dplyr
1.0.4

We can use dplyr’s join operations to join elements from one table to another table. Four such functions (with differing behaviors) are left_join, right_join, inner_join, and full join.

To demonstrate these functions, we’ll be joining two dataframes: df and dj.

library(dplyr)

df <- data.frame( x = c(1, 23, 4, 43, 2, 17),
y = c("a", "b", "b", "b", "a", "d"),
stringsAsFactors = FALSE)
df
   x y
1  1 a
2 23 b
3  4 b
4 43 b
5  2 a
6 17 d
dj <- data.frame( z = c("apple", "pear", "orange"),
y = c("a", "b", "c"),
stringsAsFactors = FALSE)
dj
       z y
1  apple a
2   pear b
3 orange c

In the examples that follow, we will join both tables by the common column y.

# Left join

In this example, if a join element in df does not exist in dj, NA will be assigned to column z. In other words, all elements in df will exist in the output regardless if a matching element is found in dj. Note that the output is sorted in the same order as df (the left table).

left_join(df, dj, by="y")
   x y     z
1  1 a apple
2 23 b  pear
3  4 b  pear
4 43 b  pear
5  2 a apple
6 17 d  <NA> # Right join

If a join element in df does not exist in dj, that element is removed from the output. A few additional important notes follow:

• All elements in dj appear at least once in the output (even if they don’t have a match in df in which case an NA value is added),
• The output table is sorted in the order in which the y elements appear in dj.
• Element y will appear as many times as there matching ys in df.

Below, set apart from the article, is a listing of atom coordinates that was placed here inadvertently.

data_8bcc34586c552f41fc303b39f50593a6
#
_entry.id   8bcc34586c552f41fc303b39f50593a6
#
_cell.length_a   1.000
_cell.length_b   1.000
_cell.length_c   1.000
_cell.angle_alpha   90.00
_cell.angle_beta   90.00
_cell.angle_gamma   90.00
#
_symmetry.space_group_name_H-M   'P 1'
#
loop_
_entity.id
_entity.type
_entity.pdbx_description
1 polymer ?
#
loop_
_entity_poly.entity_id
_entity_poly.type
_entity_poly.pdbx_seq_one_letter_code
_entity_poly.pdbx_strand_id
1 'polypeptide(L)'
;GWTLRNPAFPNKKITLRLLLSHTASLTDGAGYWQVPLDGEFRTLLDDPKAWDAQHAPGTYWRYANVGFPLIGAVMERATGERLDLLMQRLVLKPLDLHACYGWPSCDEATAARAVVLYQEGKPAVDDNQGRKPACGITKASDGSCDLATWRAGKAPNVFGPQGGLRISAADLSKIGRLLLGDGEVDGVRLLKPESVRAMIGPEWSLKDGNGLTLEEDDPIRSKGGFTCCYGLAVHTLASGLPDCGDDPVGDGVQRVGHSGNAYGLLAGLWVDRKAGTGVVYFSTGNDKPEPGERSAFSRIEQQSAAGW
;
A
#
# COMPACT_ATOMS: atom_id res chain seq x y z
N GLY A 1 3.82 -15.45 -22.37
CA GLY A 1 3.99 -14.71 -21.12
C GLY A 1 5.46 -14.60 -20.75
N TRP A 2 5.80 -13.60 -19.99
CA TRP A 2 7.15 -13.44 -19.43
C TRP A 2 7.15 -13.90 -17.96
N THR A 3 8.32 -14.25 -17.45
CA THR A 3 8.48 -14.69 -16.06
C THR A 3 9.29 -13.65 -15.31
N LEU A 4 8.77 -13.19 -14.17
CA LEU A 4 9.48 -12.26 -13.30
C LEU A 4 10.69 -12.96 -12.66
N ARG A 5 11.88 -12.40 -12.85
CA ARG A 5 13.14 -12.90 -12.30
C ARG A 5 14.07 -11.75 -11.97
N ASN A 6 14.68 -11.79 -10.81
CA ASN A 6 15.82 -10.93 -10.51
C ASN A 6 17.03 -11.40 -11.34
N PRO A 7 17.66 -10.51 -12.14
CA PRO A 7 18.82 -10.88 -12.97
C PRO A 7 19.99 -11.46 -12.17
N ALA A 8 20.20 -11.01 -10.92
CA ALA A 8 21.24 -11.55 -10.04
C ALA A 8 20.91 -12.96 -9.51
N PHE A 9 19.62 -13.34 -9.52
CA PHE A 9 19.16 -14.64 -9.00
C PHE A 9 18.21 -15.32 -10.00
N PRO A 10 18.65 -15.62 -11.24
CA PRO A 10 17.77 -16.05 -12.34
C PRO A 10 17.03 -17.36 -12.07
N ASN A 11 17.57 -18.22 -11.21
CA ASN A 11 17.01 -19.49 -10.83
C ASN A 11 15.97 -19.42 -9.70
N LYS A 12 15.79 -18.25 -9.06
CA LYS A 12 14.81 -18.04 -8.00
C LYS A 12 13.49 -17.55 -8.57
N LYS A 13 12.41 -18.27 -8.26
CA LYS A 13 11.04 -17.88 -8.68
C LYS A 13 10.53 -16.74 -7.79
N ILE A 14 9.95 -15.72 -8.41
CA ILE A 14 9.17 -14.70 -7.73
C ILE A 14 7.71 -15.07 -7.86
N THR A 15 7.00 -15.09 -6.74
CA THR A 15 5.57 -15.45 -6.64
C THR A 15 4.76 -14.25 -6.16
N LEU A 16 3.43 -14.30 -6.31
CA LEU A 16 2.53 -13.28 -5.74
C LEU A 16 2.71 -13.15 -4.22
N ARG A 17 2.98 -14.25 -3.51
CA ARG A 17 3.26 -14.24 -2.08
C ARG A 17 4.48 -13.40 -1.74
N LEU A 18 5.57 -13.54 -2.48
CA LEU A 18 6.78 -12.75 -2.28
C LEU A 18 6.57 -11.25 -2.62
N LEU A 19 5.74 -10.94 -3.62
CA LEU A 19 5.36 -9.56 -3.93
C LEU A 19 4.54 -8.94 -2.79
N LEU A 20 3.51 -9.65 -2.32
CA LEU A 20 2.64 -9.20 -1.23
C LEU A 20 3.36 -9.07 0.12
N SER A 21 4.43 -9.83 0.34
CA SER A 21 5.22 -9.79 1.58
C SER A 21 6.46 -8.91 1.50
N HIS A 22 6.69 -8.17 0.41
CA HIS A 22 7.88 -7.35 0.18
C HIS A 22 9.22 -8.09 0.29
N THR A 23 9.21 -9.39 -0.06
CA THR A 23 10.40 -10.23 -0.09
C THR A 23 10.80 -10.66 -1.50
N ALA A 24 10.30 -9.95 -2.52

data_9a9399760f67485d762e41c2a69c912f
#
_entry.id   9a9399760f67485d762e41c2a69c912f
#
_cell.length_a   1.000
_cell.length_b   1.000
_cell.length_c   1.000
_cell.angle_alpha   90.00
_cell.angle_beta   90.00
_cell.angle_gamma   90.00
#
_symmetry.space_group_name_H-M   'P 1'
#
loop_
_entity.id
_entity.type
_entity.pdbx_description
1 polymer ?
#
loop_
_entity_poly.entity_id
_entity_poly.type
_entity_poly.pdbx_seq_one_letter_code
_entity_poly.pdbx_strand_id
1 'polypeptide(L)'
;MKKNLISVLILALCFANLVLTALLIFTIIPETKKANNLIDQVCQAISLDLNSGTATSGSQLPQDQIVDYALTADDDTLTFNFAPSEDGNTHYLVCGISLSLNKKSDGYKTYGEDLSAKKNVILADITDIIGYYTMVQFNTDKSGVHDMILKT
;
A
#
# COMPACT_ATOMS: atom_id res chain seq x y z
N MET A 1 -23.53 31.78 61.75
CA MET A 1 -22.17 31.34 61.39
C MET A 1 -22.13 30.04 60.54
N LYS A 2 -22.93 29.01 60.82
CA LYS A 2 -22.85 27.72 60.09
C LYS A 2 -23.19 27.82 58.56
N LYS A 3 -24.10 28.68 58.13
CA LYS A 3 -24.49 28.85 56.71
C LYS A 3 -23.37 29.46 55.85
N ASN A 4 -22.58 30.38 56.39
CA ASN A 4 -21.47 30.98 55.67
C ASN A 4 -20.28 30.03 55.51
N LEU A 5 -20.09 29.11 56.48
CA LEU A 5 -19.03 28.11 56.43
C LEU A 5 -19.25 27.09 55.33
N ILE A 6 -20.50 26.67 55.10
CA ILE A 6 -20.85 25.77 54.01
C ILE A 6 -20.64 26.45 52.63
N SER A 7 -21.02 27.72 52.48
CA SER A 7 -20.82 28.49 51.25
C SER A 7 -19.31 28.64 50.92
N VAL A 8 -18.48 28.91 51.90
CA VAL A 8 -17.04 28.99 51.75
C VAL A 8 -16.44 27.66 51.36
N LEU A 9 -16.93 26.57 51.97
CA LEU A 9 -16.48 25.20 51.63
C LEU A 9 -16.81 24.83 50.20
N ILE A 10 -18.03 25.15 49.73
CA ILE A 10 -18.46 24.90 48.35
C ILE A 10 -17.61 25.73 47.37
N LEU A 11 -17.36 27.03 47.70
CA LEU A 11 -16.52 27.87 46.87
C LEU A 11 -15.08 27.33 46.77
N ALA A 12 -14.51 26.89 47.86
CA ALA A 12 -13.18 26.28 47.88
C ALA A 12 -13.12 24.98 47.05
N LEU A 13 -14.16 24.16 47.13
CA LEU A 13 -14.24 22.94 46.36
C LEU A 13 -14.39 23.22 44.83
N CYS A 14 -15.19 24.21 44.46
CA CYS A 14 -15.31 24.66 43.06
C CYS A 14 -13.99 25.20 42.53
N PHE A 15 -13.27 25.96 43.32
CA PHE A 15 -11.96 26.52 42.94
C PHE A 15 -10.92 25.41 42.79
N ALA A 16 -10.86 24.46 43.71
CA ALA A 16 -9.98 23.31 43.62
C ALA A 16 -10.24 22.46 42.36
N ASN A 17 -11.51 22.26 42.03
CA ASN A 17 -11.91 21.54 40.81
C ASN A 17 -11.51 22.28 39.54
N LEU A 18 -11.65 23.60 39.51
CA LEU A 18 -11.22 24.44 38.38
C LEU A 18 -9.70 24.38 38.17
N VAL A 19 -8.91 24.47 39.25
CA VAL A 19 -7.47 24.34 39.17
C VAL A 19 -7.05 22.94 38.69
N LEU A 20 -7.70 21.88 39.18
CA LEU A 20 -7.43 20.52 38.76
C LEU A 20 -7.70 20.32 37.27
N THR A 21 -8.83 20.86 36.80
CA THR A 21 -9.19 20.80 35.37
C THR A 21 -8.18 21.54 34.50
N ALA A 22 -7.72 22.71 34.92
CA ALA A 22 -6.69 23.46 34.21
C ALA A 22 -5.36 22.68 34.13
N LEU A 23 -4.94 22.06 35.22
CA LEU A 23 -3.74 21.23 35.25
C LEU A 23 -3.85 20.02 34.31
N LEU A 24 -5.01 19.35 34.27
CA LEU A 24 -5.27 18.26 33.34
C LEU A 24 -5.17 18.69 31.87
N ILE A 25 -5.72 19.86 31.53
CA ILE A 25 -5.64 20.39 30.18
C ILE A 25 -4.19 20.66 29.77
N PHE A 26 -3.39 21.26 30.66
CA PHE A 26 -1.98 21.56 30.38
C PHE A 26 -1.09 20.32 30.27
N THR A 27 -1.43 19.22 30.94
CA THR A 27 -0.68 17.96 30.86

right_join(df, dj, by="y")
   x y      z
1  1 a  apple
2 23 b   pear
3  4 b   pear
4 43 b   pear
5  2 a  apple
6 NA c orange # Inner join

In this example, only matching elements in both df and dj are saved in the output.

inner_join(df, dj, by="y")
   x y     z
1  1 a apple
2 23 b  pear
3  4 b  pear
4 43 b  pear
5  2 a apple # Full join

In this example, all elements in both df and dj are present in the output. For non-matching pairs, NA values are supplied.

full_join(df, dj, by="y")
   x y      z
1  1 a  apple
2 23 b   pear
3  4 b   pear
4 43 b   pear
5  2 a  apple
6 17 d   <NA>
7 NA c orange # Joins in a piping operation

The afrementioned joining functions can be used with pipes. For example:

df %>%
left_join(dj, by = "y")
   x y     z
1  1 a apple
2 23 b  pear
3  4 b  pear
4 43 b  pear
5  2 a apple
6 17 d  <NA>

# A note about column names

If the common columns in both tables have different names, you will need to modify the by = argument as by = c("left_col" = "right_col"). For example,

library(dplyr)

df <- data.frame( x = c(1, 23, 4, 43, 2, 17),
y1 = c("a", "b", "b", "b", "a", "d"),
stringsAsFactors = FALSE)

dj <- data.frame( z = c("apple", "pear", "orange"),
y2 = c("a", "b", "c"),
stringsAsFactors = FALSE)

left_join(df, dj, by = c("y1" = "y2"))
   x y1     z
1  1  a apple
2 23  b  pear
3  4  b  pear
4 43  b  pear
5  2  a apple
6 17  d  <NA>`